Vitro Updates Glass Education Website with New Sustainability ContentJuly 29th, 2022 | Category: Industry News
Vitro Architectural Glass has updated its online glass education website with three new articles that address topics related to sustainability, a discussion of biophilia and a review of green building codes.
The company announced that the updates provide further educational resources to go along with an array of videos, infographics, slide shows and narrative articles that examine a myriad of glass industry topics.
“Thanks to feedback from our Glass Education Center users, we’ve found there is a significant demand for
educational content about topics relating to designing and building with glass,” says Rob Struble, director of
brand and innovation at Vitro Architectural Glass. “With the focus on sustainability across the entire industry,
we’re pleased to provide these new articles that will help architects, designers, fabricators and others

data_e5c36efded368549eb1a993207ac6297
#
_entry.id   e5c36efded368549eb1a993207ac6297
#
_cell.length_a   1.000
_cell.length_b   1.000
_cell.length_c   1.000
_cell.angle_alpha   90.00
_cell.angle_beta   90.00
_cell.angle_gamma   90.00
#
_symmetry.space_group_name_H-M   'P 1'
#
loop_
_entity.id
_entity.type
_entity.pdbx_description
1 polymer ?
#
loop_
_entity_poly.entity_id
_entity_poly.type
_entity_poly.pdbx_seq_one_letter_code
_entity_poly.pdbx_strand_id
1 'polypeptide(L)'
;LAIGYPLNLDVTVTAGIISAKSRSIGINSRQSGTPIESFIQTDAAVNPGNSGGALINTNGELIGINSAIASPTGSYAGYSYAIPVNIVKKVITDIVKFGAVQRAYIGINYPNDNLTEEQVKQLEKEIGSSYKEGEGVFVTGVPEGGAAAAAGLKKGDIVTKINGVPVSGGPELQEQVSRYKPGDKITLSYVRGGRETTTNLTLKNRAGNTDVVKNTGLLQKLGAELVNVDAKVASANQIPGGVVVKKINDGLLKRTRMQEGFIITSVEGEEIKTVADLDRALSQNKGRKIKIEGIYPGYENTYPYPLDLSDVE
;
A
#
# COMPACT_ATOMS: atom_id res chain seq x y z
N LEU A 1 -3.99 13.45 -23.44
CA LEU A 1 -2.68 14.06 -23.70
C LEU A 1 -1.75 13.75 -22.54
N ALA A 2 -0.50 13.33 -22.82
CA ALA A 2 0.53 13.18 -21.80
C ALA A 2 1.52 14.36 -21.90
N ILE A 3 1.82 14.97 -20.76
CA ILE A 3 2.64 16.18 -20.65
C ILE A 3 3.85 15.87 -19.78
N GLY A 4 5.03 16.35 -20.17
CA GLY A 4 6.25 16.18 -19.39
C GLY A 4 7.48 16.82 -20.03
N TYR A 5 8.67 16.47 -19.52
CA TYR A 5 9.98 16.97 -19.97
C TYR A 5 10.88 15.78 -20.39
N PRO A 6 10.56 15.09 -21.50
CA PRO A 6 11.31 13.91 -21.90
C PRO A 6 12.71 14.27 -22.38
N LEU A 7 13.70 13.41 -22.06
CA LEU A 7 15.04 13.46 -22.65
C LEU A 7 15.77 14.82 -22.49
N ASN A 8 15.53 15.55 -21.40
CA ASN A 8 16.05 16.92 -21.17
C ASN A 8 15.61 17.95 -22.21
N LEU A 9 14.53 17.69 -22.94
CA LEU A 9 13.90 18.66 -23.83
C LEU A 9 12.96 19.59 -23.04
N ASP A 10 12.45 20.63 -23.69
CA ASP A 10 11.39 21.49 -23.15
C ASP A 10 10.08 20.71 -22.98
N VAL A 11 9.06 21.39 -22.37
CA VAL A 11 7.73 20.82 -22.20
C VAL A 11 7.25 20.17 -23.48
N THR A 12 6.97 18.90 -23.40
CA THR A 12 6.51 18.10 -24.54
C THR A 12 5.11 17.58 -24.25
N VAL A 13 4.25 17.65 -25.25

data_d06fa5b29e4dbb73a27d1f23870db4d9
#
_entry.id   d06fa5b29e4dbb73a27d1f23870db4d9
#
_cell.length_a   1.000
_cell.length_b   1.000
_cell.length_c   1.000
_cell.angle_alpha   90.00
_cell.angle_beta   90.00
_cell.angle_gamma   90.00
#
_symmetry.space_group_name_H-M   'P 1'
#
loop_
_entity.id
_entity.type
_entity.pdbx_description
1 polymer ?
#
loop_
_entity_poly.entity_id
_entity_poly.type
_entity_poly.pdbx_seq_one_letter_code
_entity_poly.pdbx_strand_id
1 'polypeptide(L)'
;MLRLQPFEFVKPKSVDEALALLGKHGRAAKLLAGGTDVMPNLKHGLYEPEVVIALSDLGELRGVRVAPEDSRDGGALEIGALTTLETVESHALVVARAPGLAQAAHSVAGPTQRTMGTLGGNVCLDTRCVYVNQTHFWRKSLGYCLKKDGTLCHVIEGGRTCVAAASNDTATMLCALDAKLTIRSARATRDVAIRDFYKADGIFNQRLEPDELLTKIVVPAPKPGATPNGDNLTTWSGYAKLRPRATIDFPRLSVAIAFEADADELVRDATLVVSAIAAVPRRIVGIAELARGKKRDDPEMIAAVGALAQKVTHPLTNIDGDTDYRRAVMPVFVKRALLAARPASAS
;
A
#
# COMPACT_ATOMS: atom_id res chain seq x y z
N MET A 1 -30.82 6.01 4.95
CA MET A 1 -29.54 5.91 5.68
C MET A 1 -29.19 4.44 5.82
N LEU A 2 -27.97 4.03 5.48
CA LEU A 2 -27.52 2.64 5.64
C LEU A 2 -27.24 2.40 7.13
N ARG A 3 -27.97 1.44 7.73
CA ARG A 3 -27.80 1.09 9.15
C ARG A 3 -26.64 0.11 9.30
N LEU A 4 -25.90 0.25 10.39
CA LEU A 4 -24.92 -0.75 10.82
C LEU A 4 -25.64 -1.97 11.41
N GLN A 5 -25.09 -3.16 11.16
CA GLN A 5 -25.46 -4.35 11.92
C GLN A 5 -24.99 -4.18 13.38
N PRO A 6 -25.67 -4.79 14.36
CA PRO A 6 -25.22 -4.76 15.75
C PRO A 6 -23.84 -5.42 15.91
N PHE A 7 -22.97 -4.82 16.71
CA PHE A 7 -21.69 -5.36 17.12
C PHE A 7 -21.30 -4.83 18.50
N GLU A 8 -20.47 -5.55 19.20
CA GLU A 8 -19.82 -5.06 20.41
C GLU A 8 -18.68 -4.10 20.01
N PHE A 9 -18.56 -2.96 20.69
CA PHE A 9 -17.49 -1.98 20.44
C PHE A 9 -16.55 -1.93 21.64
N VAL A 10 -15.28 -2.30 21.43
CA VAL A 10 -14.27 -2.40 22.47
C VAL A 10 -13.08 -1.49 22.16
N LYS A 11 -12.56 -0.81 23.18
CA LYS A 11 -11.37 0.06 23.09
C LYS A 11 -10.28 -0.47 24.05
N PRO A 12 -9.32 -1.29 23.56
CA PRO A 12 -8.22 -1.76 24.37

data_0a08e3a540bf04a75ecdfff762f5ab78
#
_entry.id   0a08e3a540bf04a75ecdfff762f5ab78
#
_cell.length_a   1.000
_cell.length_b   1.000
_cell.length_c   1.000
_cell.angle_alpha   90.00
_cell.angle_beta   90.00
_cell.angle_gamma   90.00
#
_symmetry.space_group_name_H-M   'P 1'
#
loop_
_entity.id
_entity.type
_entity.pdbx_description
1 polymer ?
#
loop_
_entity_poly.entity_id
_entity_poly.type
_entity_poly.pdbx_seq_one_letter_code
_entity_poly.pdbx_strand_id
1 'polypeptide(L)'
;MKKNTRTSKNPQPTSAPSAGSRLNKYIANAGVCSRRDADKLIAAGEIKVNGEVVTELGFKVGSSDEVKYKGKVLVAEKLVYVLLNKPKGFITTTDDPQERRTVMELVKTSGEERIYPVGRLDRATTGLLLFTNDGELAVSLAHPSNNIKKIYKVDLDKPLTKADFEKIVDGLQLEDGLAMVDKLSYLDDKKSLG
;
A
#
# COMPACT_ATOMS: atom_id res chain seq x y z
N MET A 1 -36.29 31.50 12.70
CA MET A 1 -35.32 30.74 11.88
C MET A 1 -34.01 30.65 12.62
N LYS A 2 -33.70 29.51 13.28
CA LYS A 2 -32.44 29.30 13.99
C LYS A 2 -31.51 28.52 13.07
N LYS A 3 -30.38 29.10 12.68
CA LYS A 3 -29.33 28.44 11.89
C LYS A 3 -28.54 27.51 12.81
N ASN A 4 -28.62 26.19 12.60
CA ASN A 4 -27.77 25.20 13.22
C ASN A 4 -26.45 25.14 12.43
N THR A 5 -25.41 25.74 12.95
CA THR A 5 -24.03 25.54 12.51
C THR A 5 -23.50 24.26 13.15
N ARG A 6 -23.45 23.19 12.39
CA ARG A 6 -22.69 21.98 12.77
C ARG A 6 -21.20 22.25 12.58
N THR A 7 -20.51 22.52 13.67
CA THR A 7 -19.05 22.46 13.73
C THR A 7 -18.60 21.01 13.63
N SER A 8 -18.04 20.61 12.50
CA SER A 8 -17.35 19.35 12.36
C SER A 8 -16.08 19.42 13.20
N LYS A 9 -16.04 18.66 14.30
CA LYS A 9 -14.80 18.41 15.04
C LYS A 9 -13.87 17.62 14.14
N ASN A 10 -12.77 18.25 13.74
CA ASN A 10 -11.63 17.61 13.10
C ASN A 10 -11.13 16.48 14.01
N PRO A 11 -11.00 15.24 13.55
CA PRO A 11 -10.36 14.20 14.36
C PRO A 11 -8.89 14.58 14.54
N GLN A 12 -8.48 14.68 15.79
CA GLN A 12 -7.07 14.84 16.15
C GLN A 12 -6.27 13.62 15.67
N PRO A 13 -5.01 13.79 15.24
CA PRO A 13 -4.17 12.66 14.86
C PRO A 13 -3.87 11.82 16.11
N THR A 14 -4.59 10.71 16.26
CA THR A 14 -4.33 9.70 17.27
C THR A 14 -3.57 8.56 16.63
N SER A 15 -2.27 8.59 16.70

better understand the issues facing them today.”
The new articles include:
- What is Embodied Carbon? explains what architects and glaziers need to know about embodied carbon
as it relates to architectural glass products and production, as well as what steps manufacturers can take
to reduce embodied carbon and how to evaluate and utilize Environmental Product Declarations (EPDs).
- In Biophilia and Glass: Supporting a Connection to Nature, readers can learn more about biophilia, a
concept that suggests human beings have a natural desire to be connected to and immersed in nature.
The growing practice of biophilic design in architecture is all about maintaining a connection to nature and
light through a building, with glass being the most popular transparent building material used in
contemporary architecture and building construction.
- Codes and Climate Zones reviews green building strategies that can help reduce energy consumption
and that are increasingly being introduced to traditional building codes, including the two major building
codes established in the U.S. that impact the glass industry: the International Energy Conservation